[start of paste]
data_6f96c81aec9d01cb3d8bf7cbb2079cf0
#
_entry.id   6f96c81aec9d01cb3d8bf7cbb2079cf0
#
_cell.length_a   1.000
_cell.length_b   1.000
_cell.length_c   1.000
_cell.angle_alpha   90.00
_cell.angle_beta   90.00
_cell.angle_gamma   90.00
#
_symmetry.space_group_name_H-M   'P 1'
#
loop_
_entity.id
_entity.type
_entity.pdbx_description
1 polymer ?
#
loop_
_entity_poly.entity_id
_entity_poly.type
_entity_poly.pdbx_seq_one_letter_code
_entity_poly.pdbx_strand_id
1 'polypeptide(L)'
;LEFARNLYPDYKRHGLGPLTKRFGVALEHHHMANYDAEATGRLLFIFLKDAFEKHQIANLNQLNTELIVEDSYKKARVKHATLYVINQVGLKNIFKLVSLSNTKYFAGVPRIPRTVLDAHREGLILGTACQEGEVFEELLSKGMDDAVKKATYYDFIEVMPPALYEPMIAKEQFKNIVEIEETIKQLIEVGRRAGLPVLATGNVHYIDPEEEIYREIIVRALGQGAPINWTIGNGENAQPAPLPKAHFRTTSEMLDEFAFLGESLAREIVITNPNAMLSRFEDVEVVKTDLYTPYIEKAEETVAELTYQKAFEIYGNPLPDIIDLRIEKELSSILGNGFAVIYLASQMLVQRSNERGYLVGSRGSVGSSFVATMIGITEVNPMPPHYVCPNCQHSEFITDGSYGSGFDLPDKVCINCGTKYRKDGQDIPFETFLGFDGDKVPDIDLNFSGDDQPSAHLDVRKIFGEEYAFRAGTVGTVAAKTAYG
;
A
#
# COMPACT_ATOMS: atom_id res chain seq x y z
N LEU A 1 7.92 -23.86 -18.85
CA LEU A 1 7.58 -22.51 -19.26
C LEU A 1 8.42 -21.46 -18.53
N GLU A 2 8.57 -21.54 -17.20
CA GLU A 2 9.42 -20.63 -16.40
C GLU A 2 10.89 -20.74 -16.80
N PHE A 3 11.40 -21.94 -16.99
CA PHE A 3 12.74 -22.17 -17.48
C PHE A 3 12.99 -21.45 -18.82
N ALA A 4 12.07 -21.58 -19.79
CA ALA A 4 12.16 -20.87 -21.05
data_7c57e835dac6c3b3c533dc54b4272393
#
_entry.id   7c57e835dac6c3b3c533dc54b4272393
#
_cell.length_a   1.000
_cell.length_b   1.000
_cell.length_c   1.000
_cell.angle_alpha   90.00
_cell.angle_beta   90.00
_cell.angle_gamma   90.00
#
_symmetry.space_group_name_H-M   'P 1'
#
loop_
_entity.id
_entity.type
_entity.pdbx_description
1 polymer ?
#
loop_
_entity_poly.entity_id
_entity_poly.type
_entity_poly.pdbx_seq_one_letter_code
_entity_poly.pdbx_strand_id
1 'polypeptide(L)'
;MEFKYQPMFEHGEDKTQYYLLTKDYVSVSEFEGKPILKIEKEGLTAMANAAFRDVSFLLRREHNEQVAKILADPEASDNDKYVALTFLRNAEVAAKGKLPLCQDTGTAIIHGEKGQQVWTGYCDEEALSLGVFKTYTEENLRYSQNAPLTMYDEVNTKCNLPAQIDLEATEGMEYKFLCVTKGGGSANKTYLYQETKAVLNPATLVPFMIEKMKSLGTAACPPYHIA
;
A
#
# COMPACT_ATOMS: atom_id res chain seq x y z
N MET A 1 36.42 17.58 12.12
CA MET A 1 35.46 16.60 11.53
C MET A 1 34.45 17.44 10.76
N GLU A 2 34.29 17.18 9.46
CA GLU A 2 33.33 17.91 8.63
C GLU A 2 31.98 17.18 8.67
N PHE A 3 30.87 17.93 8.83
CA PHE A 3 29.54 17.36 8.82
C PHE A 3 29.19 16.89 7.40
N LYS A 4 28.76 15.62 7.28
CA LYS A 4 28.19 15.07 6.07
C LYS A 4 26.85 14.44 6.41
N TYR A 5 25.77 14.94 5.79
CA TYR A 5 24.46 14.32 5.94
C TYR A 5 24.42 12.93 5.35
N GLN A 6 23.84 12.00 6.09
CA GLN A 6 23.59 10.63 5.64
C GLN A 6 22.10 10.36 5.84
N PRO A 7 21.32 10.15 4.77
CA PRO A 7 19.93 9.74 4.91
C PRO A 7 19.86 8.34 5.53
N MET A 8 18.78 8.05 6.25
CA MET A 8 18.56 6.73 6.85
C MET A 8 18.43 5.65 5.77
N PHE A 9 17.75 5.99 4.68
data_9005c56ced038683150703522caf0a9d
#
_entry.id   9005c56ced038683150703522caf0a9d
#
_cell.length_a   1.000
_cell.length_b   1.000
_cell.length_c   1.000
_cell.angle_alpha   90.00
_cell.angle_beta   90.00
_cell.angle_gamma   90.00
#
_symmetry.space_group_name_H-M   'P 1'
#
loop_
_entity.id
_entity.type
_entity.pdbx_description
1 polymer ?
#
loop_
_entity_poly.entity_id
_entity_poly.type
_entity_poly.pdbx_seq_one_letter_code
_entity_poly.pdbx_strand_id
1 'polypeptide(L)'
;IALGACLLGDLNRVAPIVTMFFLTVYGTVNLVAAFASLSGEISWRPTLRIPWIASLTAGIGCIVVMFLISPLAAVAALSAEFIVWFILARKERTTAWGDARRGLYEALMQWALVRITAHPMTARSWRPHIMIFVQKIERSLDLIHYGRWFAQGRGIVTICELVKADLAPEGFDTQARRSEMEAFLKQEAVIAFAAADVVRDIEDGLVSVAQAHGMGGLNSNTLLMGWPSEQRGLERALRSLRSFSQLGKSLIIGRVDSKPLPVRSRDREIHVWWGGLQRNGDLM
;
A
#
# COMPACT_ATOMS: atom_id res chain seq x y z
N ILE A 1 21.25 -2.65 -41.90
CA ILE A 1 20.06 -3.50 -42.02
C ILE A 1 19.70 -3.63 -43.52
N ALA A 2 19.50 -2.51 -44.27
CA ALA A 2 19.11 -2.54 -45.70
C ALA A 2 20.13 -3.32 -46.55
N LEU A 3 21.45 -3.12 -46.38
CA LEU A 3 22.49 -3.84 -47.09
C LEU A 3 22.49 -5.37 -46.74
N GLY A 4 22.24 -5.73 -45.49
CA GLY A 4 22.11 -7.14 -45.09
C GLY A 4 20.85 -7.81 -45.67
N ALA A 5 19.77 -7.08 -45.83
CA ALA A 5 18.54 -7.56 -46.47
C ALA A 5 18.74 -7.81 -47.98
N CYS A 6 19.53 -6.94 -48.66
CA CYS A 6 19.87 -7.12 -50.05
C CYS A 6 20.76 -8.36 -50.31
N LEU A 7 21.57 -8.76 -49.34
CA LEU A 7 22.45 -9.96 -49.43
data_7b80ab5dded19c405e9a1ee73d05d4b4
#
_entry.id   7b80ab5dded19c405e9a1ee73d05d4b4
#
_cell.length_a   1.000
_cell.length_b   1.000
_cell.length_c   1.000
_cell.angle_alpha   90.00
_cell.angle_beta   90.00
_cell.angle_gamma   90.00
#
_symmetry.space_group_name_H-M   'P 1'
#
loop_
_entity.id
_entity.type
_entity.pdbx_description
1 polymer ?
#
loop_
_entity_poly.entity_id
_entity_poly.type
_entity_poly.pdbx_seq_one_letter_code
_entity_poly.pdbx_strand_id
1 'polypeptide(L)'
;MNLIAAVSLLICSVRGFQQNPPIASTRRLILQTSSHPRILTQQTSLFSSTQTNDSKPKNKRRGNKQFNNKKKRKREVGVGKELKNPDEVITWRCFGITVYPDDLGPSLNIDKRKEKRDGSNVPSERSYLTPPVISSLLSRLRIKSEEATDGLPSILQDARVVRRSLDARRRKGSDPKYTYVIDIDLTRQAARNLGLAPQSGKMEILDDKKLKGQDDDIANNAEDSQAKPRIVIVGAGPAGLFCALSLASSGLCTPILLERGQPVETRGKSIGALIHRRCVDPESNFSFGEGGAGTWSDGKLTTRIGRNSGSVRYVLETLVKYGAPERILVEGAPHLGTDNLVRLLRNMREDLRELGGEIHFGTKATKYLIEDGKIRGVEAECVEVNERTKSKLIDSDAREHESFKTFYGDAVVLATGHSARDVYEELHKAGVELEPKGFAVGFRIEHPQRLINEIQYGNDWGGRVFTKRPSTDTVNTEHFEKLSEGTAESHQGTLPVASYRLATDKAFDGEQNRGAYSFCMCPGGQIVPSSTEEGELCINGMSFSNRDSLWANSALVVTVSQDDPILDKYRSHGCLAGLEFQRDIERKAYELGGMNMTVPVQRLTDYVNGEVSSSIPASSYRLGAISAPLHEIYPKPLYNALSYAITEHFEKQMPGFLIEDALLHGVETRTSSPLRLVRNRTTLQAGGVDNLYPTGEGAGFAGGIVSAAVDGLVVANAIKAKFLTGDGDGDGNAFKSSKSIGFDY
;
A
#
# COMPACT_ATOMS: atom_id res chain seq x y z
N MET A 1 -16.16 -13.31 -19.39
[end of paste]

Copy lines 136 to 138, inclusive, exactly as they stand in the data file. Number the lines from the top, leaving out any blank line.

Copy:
N GLY A 4 22.24 -5.73 -45.49
CA GLY A 4 22.11 -7.14 -45.09
C GLY A 4 20.85 -7.81 -45.67